Decisions on enforcement are guided using the principles of HSE's Enforcement Management Model, following HSE's Enforcement Policy Statement and taking full account of the Code for Crown Prosecutors.

How does HSE undertake market surveillance?

HSE has a number of small, geographically-dispersed teams of inspectors and administrative staff, supported by senior managers, who undertake product safety / market surveillance work on behalf of the organisation.

They are supported by policy staff who maintain contact with the other market surveillance authorities in the UK, and by specialists in key areas - particularly mechanical, electrical and control systems safety. Other specialists can also be called upon and, where necessary, research and testing can be commissioned, usually through HSE's Health and Safety Laboratory (HSL) at Buxton. In some cases, HSE works with officials from other market surveillance authorities, and those responsible for border control.

All HSE visiting staff may act in an 'eyes and ears' role when visiting workplaces. However, unless part of a specific proactive market surveillance project, they will only normally raise matters of concern arising during inspections and investigations.

A limited amount of proactive market surveillance is also undertaken by operational policy and specialist staff, for example at trade shows or to undertake specific market surveillance projects.

When product safety issues are found or raised with HSE, they are forwarded to the relevant product safety team, which firstly considers whether it is actually a product safety issue and so a matter for HSE (it may just be a case of failure to maintain or the result of subsequent modification). If not, it may be referred back to the issue originator or forwarded to the relevant authority. To enable this, it is important that those raising product safety issues provide sufficient background information. Immediate issues of serious risk with a product at a user's site should be dealt with by the operational team responsible for workplace health and safety at that site.

If the issue is a product safety matter and within HSE's remit, the product safety team will then consider whether the matter requires follow-up, and with what urgency and resources.. These initial decisions may be reviewed as the investigation proceeds. There can be circumstances where it would not be in the public interest to expend significant or even minor resources, whereas other matters may rightly take the team's full attention. There are also circumstances where the matter can be reasonably concluded through an exchange of correspondence.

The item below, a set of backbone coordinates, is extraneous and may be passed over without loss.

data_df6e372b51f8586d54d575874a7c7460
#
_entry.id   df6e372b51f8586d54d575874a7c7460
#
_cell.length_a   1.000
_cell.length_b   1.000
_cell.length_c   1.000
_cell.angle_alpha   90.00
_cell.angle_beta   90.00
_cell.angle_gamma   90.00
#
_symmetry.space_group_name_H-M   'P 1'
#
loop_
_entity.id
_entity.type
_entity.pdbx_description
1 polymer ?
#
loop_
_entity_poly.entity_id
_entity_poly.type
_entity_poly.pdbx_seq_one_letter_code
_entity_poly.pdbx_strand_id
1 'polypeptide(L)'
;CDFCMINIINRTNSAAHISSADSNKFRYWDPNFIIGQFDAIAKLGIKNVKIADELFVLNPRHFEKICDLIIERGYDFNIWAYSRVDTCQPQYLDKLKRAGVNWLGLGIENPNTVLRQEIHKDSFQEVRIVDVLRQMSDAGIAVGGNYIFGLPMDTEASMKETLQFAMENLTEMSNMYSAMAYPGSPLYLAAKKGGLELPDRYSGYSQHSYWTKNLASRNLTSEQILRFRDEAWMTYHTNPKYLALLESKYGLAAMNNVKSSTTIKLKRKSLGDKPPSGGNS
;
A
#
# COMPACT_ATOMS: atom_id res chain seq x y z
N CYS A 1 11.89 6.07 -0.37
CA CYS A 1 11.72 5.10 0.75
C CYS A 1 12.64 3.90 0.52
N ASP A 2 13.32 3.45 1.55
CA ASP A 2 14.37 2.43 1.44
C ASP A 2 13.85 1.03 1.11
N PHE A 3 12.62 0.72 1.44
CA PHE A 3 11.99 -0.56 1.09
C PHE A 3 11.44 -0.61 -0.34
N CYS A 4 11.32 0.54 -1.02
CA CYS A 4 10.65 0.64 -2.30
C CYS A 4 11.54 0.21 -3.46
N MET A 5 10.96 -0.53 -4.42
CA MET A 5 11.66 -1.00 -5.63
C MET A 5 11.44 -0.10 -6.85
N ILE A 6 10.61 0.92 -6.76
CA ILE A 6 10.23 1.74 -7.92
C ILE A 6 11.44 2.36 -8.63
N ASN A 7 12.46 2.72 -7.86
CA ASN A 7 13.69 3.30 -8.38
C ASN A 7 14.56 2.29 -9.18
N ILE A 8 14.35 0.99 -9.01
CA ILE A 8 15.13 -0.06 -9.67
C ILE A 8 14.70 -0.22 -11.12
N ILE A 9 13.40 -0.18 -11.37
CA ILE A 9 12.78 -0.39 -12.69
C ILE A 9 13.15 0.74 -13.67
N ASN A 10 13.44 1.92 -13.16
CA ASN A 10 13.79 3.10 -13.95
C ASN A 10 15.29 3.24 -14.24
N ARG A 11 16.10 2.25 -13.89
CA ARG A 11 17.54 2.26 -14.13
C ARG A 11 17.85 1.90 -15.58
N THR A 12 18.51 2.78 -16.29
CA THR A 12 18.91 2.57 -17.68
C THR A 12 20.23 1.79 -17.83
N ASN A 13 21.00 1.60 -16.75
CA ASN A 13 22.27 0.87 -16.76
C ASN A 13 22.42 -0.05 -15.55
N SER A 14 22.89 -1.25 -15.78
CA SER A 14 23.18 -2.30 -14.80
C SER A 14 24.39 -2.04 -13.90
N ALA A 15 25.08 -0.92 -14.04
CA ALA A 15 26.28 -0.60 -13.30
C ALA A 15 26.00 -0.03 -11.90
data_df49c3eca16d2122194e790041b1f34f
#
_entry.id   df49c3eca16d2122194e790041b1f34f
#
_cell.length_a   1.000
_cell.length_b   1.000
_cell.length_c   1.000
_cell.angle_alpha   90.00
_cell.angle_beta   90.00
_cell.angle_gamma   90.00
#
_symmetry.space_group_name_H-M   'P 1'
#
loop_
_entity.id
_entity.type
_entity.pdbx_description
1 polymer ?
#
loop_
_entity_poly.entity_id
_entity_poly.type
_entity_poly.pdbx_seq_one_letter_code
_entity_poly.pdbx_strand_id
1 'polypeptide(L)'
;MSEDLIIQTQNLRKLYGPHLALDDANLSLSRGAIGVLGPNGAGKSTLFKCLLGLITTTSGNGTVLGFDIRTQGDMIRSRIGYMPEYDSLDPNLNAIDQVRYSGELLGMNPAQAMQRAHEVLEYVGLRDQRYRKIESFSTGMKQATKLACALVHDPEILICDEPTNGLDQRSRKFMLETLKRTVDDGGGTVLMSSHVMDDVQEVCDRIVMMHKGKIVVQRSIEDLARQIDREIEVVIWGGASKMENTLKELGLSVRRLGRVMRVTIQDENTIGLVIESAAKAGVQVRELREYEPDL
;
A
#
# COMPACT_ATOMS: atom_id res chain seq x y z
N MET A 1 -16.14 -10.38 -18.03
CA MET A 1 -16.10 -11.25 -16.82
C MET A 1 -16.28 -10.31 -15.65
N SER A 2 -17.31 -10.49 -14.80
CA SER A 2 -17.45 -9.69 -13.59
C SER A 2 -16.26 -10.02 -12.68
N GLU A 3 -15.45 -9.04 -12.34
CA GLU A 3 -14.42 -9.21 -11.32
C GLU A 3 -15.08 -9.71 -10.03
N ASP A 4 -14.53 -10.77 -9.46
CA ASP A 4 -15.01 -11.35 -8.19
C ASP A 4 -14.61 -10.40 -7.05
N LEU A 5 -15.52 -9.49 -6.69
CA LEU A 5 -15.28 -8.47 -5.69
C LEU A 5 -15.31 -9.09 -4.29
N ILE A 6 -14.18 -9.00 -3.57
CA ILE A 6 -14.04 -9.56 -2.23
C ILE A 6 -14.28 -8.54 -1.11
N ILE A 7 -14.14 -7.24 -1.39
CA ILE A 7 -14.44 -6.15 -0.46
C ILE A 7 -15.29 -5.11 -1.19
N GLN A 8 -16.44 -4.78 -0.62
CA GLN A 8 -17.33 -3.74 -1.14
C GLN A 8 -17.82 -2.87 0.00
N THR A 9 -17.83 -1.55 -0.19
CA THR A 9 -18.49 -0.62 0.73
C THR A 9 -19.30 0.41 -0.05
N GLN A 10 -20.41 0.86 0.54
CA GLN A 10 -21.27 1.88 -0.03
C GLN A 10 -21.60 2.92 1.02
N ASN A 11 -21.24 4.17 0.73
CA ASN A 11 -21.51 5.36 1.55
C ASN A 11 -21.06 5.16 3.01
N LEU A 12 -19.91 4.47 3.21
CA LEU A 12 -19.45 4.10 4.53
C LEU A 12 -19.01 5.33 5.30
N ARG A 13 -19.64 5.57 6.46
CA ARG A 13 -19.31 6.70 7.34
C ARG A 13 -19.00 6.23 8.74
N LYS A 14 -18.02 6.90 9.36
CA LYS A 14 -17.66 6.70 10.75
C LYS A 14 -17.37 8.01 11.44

Where a product safety matter has been investigated, a record will normally be made on HSE's main record database, particularly if significant advice has been given or formal action taken. In addition, HSE may create an entry on dedicated market surveillance systems for recording and sharing information about market surveillance activity with other market surveillance authorities and the Secretary of State. This helps to avoid unnecessary duplication of effort and improves consistency in this work.

Communication: Safety bulletins

In some cases - where serious defects with products are found - users, suppliers, manufacturers and others need to be swiftly informed. Safety Alerts / Notices may be issued by HSE through our Safety bulletin site, to which anyone can subscribe and receive automatic notifications, This may be in addition to the actions imposed by product legislation on individual economic operators to help avert risk (eg manufacturer’s recalls or revisions of information for use, by direct communications or adverts etc).

Co-ordination of market surveillance activity

Where appropriate, HSE works in co-ordination with other market surveillance authorities (MSAs)  with UK border control authorities, and other stakeholders such as industry bodies, unions. This may be in reaction to issues arising from incidents and information received, as well as from following proactive work programmes.

Updated: 2021-01-15